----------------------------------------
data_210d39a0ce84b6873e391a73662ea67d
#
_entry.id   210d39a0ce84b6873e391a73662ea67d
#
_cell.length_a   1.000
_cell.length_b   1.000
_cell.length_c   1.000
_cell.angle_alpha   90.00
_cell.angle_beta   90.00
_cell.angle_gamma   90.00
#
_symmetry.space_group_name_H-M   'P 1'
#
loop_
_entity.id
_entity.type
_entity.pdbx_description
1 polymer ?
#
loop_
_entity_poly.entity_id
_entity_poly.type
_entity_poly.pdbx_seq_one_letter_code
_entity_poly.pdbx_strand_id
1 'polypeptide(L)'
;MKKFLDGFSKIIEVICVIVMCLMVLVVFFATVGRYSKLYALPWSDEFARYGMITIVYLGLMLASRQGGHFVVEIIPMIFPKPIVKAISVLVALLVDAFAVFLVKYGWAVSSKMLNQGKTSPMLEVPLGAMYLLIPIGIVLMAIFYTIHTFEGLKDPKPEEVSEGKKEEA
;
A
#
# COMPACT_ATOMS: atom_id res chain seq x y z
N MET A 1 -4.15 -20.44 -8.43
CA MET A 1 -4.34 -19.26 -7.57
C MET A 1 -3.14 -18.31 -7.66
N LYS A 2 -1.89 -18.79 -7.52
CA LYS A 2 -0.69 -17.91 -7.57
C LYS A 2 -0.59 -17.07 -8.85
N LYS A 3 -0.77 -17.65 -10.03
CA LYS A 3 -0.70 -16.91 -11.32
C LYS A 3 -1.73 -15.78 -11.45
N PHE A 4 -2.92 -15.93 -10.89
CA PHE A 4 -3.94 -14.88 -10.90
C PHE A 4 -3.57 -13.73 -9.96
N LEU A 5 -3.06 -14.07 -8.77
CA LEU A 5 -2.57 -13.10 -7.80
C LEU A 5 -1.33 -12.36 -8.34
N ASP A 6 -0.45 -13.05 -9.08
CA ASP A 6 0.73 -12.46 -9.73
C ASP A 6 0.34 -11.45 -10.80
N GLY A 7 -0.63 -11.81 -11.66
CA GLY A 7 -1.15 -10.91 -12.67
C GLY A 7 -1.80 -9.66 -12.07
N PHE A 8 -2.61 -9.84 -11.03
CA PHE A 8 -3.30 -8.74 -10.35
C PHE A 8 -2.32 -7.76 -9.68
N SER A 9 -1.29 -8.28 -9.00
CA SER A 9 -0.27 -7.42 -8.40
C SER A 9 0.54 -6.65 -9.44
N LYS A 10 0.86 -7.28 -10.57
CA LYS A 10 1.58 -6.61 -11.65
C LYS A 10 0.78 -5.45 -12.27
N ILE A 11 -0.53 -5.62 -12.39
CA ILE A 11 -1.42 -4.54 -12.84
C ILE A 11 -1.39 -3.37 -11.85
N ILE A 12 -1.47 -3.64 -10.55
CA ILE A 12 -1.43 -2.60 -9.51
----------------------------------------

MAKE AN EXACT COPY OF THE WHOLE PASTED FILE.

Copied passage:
data_210d39a0ce84b6873e391a73662ea67d
#
_entry.id   210d39a0ce84b6873e391a73662ea67d
#
_cell.length_a   1.000
_cell.length_b   1.000
_cell.length_c   1.000
_cell.angle_alpha   90.00
_cell.angle_beta   90.00
_cell.angle_gamma   90.00
#
_symmetry.space_group_name_H-M   'P 1'
#
loop_
_entity.id
_entity.type
_entity.pdbx_description
1 polymer ?
#
loop_
_entity_poly.entity_id
_entity_poly.type
_entity_poly.pdbx_seq_one_letter_code
_entity_poly.pdbx_strand_id
1 'polypeptide(L)'
;MKKFLDGFSKIIEVICVIVMCLMVLVVFFATVGRYSKLYALPWSDEFARYGMITIVYLGLMLASRQGGHFVVEIIPMIFPKPIVKAISVLVALLVDAFAVFLVKYGWAVSSKMLNQGKTSPMLEVPLGAMYLLIPIGIVLMAIFYTIHTFEGLKDPKPEEVSEGKKEEA
;
A
#
# COMPACT_ATOMS: atom_id res chain seq x y z
N MET A 1 -4.15 -20.44 -8.43
CA MET A 1 -4.34 -19.26 -7.57
C MET A 1 -3.14 -18.31 -7.66
N LYS A 2 -1.89 -18.79 -7.52
CA LYS A 2 -0.69 -17.91 -7.57
C LYS A 2 -0.59 -17.07 -8.85
N LYS A 3 -0.77 -17.65 -10.03
CA LYS A 3 -0.70 -16.91 -11.32
C LYS A 3 -1.73 -15.78 -11.45
N PHE A 4 -2.92 -15.93 -10.89
CA PHE A 4 -3.94 -14.88 -10.90
C PHE A 4 -3.57 -13.73 -9.96
N LEU A 5 -3.06 -14.07 -8.77
CA LEU A 5 -2.57 -13.10 -7.80
C LEU A 5 -1.33 -12.36 -8.34
N ASP A 6 -0.45 -13.05 -9.08
CA ASP A 6 0.73 -12.46 -9.73
C ASP A 6 0.34 -11.45 -10.80
N GLY A 7 -0.63 -11.81 -11.66
CA GLY A 7 -1.15 -10.91 -12.67
C GLY A 7 -1.80 -9.66 -12.07
N PHE A 8 -2.61 -9.84 -11.03
CA PHE A 8 -3.30 -8.74 -10.35
C PHE A 8 -2.32 -7.76 -9.68
N SER A 9 -1.29 -8.28 -9.00
CA SER A 9 -0.27 -7.42 -8.40
C SER A 9 0.54 -6.65 -9.44
N LYS A 10 0.86 -7.28 -10.57
CA LYS A 10 1.58 -6.61 -11.65
C LYS A 10 0.78 -5.45 -12.27
N ILE A 11 -0.53 -5.62 -12.39
CA ILE A 11 -1.42 -4.54 -12.84
C ILE A 11 -1.39 -3.37 -11.85
N ILE A 12 -1.47 -3.64 -10.55
CA ILE A 12 -1.43 -2.60 -9.51